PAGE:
Finally, there is the website, under the editorship of Barry Cohen. In many respects the website is intended to be the main replacement for the old newsletter, in that it has the capacity to highlight breaking news as well as serve as a repository for ongoing reports of our far-flung chapters, sections and committees. We hope to further the development of the site to provide more opportunities for interaction among our members, although we already have a Facebook account that members are free to post. Be sure to "friend" psychoanalysis!

I have focused on the changes in our publications as a way of highlighting our ongoing effort to develop a vision for our Division that meets the diverse needs of our membership. At the same time, our vision is always subject to clarification and reflection. The main goal of our retreat will be to think together about our publications, our meetings, and our outreach and "inreach" efforts to carry out our mission as an organization committed to psychoanalytic psychology.

Council of Representatives

Currently we have seven representatives to APA Council, although we will only have six in the coming year. If members support the Division by giving their ten votes to the Division on their apportionment ballot this month, we will be able to regain our seventh seat. While APA Council meets only twice a year, the work of our council representatives is an ongoing effort to keep abreast of issues of concern to the Division. APA is a vast organization with various boards and committees that play a major role in shaping APA policy. Although APA Council has the final say in the direction of our parent organization, much of the work is always happening "back stage," including in the various caucuses of Council. Our representatives are active in participating and leading these caucuses, including Divisions for Social Justice (DSJ), Association of Practicing Psychologists (APP) and so on. We are also grateful to our Division members who are serving as liaisons to APA Boards and other areas of APA governance.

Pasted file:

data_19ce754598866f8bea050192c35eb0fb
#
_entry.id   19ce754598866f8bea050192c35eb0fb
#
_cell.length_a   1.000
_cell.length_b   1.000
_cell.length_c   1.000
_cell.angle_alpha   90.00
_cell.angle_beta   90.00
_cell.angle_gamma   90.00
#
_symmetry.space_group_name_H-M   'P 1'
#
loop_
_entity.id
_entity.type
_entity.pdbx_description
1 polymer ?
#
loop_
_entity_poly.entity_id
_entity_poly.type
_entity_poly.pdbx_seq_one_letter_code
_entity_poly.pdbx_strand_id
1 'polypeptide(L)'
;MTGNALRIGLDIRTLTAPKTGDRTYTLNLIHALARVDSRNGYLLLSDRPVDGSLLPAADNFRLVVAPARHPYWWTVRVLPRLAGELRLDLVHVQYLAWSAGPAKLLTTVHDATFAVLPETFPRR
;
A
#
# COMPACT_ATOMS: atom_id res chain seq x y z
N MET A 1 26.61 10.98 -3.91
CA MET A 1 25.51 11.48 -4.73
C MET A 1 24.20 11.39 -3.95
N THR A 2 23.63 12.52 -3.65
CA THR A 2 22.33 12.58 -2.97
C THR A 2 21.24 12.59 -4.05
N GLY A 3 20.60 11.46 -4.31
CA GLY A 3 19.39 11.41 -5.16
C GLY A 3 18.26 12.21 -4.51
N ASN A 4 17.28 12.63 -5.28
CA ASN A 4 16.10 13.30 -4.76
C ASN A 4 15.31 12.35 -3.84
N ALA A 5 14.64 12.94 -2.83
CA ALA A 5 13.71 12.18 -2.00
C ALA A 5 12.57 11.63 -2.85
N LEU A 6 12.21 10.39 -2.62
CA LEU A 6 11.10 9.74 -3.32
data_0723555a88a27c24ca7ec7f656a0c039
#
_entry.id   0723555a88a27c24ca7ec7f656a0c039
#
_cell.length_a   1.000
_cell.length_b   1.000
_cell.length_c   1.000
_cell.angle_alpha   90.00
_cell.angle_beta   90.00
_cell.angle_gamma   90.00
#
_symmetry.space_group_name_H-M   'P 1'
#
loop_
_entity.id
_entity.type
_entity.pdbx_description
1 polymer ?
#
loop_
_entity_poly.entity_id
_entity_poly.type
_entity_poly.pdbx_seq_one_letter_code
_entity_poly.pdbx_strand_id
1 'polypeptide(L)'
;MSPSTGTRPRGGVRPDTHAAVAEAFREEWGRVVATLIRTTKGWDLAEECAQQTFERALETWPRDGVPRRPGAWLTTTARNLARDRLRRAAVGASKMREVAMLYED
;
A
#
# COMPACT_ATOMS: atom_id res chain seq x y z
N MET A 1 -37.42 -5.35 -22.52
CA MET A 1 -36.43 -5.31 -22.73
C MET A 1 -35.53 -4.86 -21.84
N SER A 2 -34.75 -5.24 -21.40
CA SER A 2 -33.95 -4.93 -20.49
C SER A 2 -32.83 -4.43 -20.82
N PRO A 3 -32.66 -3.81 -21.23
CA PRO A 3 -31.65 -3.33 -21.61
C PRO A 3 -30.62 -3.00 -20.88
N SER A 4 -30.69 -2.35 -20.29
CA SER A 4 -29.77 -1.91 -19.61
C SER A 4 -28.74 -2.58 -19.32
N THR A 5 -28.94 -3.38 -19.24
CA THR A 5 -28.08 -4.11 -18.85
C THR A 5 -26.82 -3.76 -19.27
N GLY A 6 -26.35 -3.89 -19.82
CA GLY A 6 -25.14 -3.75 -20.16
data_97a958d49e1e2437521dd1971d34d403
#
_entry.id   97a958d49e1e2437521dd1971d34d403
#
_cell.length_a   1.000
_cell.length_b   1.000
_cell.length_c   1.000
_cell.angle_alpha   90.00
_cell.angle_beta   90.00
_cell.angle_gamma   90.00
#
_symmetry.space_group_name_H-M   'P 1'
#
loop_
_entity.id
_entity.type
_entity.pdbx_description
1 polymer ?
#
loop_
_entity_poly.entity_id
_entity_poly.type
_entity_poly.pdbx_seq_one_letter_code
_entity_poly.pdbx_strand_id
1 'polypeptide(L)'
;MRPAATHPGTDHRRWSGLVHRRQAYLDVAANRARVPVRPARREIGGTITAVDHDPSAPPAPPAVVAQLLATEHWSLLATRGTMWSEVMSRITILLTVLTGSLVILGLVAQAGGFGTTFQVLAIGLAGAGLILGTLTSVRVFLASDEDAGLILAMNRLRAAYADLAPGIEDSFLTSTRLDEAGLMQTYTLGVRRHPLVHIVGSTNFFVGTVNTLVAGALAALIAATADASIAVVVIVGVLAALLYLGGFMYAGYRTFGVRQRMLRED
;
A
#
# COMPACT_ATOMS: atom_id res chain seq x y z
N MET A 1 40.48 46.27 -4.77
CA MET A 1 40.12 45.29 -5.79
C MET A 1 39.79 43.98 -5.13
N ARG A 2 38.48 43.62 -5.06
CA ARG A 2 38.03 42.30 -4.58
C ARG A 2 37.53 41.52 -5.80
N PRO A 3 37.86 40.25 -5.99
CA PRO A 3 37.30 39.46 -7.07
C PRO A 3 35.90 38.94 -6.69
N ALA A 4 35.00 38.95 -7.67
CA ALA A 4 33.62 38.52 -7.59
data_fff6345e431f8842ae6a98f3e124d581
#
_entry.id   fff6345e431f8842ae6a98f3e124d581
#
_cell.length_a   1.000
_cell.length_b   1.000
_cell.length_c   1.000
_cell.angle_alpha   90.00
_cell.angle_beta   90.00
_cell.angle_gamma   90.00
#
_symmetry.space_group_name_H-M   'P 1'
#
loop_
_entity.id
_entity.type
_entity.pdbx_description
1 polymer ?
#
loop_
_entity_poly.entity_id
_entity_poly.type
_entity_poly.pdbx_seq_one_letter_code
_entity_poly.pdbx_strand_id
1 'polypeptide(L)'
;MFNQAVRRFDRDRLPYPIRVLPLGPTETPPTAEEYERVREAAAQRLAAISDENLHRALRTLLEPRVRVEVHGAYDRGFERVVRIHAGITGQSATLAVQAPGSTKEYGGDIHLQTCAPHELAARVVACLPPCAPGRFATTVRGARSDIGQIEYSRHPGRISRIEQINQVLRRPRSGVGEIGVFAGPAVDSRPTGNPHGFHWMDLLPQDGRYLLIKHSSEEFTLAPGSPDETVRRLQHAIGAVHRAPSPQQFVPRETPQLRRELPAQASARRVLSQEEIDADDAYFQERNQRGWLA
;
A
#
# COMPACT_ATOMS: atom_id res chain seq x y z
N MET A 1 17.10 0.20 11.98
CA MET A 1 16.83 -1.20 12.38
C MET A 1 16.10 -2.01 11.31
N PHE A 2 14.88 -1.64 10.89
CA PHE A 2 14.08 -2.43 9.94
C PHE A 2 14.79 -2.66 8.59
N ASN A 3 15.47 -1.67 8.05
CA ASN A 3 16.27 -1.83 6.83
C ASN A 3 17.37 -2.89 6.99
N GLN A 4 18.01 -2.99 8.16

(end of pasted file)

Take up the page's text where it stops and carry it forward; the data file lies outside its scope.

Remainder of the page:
Practice Directorate

During our meeting, Katherine Nordal, head of the Practice Directorate and the APA Practice Organization (APAPO) joined us by telephone to discuss the various ways the Division can cooperate with APA and to impress upon the APAPO the importance of protecting patients' rights to seek psychotherapy including psychoanalytic psychotherapy that is private, secure, and confidential.

The reality is that APA remains highly focused on promoting a vision of psychological care that is based on the concept of "integrated health care" and envisions psychologists working within large healthcare organizations and functioning primarily to direct and evaluate programs rather than perform individual, family or group psychotherapy. While Dr. Nordal expressed her thanks for a list of references documenting the evidence basis for psychoanalytic psychotherapy (compiled by Tamara McClintock Greenberg), it is clear that our view of how to promote emotional growth and change is not a high priority for the APAPO. During the Spring Meeting in New York earlier this year, Ken Levy, in discussing efficacy of psychodynamic psychotherapy, began with the simple but profound statement that long-term change requires long-term work, an observation that applies equally to emotional growth, cigarette cessation, and national infrastructure development. We live in a culture that demands only short-term improvements; and this applies equally to managed care, Wall Street, and our political system. The ability of our members to hold open a space for long-term emotional change (change that continues long after psychotherapy ends) will remain largely our task. We are likely to find allies within other Divisions and members of APA, but it is a struggle that this Division must uniquelybear.